• QuickSilver: This thing is unbelievably cool. The first time you use it it looks like Just Another Application Launcher: hit ⌃-space, iTunes, ↩ and iTunes appears. That's already pretty useful if you're a keyboard junkie, but when it comes to Quicksilver, launching is not so much scratching the surface as polishing it with a soft cloth. From its minimalist interface, Quicksilver allows you to open documents with any app, navigate the filesystem, create folders, move and copy files. It also comes with a wealth of plug-ins that allows for FTP upload, controlling iTunes, creating iCal appointments, reading your address book, searching Google, and pretty much everything you can think off, all in just a few keystrokes. After using it for a few days, you won't believe how you ever managed without it.

Most "power-users" think the mouse is inherently inefficient and that you can be a lot faster with keyboard shortcuts. This is mostly true, but for some tasks the mouse feels a lot more natural, and with a well-designed interface it can be mighty fast, too. The next four utilities make launching and switching between applications with a mouse much faster.

  • DragThing: This is a bit like the dock, except it is better in all possible ways. It can store hundreds of applications, documents or urls in a fraction of the Dock's footprint. Best of all, it puts them in predictable places, which makes finding them with a mouse a lot faster. As an added bonus, you get a nice trash can in the bottom right corner of the screen, which is a lot faster to access than the dock's.

  • Application Switcher Menu: This is just like the Applications menu from OS 9. It sits in the top right corner corner of your screen and shows all your open applications. With a single click you can switch to an app, quit it or hide it, without ever touching the keyboard. It's especially useful with VirtueDesktop, since Expose only shows Apps from the current desktop.

  • WindowShadeX: This is another haxie that revives a nice feature of OS9. It gives two new behaviours to all your windows: WindowShade, which rolls up the window inside it's title bar, and minimize-in-place, which shrinks it on the side of your desktop. Both are very handy when you have many windows open on a small screen.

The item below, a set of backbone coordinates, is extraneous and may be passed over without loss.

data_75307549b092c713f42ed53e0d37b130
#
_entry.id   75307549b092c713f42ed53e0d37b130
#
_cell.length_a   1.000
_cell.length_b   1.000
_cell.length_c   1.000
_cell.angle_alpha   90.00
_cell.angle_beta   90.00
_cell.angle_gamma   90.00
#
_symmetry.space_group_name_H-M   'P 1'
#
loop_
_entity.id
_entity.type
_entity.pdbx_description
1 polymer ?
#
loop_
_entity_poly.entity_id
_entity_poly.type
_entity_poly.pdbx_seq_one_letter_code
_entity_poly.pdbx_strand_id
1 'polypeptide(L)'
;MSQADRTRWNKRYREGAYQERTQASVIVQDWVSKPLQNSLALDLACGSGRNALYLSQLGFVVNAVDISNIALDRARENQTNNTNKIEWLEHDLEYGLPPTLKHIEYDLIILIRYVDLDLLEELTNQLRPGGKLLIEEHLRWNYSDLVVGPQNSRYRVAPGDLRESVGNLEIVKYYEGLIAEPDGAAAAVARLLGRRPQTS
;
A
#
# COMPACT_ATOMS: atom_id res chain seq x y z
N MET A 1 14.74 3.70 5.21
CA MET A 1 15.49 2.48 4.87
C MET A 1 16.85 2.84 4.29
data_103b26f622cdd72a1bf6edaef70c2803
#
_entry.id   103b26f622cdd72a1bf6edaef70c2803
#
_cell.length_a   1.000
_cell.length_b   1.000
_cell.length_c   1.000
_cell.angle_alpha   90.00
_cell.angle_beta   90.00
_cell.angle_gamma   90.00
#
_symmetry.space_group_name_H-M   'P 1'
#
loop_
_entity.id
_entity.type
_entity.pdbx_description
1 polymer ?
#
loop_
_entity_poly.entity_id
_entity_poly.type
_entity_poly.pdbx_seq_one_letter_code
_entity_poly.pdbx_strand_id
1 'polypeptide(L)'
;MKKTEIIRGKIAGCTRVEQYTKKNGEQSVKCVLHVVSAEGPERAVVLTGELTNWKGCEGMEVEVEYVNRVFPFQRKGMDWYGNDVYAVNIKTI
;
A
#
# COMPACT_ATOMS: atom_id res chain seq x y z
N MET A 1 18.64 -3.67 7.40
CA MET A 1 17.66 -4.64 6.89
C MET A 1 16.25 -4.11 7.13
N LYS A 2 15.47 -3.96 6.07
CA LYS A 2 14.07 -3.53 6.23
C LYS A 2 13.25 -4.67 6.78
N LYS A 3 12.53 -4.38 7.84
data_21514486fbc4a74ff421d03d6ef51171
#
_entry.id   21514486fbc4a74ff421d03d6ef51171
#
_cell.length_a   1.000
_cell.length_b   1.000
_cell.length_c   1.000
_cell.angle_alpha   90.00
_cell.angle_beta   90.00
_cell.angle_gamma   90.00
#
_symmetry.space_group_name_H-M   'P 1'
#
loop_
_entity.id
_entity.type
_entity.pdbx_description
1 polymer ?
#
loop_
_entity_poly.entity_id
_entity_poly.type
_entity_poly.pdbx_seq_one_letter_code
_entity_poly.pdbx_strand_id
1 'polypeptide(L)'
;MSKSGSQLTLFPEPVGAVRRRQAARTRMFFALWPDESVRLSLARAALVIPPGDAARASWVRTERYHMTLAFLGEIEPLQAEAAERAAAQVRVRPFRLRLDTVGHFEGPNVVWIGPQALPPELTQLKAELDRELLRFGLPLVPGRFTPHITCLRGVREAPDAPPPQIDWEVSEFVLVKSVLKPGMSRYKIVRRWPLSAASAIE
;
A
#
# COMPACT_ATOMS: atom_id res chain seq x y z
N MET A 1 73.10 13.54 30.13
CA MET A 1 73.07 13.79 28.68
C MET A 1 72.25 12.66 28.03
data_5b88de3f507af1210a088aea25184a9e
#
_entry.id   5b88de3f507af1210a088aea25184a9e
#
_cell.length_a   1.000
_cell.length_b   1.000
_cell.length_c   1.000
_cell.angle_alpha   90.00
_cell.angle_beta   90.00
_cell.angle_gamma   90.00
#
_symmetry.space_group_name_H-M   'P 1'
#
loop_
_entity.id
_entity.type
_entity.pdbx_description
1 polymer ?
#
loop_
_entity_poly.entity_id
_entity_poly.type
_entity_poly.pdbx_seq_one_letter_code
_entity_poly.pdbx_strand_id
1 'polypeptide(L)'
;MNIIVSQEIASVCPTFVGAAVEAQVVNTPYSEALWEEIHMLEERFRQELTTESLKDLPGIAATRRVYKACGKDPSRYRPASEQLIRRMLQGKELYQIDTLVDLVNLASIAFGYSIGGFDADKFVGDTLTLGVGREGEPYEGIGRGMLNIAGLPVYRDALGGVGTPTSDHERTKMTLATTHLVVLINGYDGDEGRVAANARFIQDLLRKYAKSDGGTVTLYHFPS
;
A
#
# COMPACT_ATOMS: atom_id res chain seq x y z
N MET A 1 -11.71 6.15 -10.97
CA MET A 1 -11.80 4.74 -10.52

• StickyWindows: I found out about this one only a few days ago, and I'm starting to like it even though it's a bit redundant with WindowShade. It allows you to minimize windows into tabs and "stick" them on you screen's edges. By default these tabs are "automatic", meaning that whenever a stuck windows looses focus it minimizes to its tab, keeping screen clutter to a minimum.

Just a small hint: if you install the previous four applications, you'll quickly notice that you never use the dock anymore and it's just taking space there for no reason. Luckily, it can be totally hidden from view, even though the feature isn't well-documented. Just open up a terminal window and type these commands:

$ defaults write launchanim -bool no
$ defaults write magnification -bool no
$ defaults write autohide -bool yes
$ defaults write orientation -string top
$ defaults write pinning -string end
$ defaults write tilesize -int 16

then either log out and log back in or just force-quit the Finder. The dock is now hidden in the top-right corner, beneath the menu bar. If at one point you really need to see it again, hit ⌘⌥D. More info here. (By the way, don't you love operating systems that you can easily customize using undocumented NeXTStep commands that Just Works? Never mind...)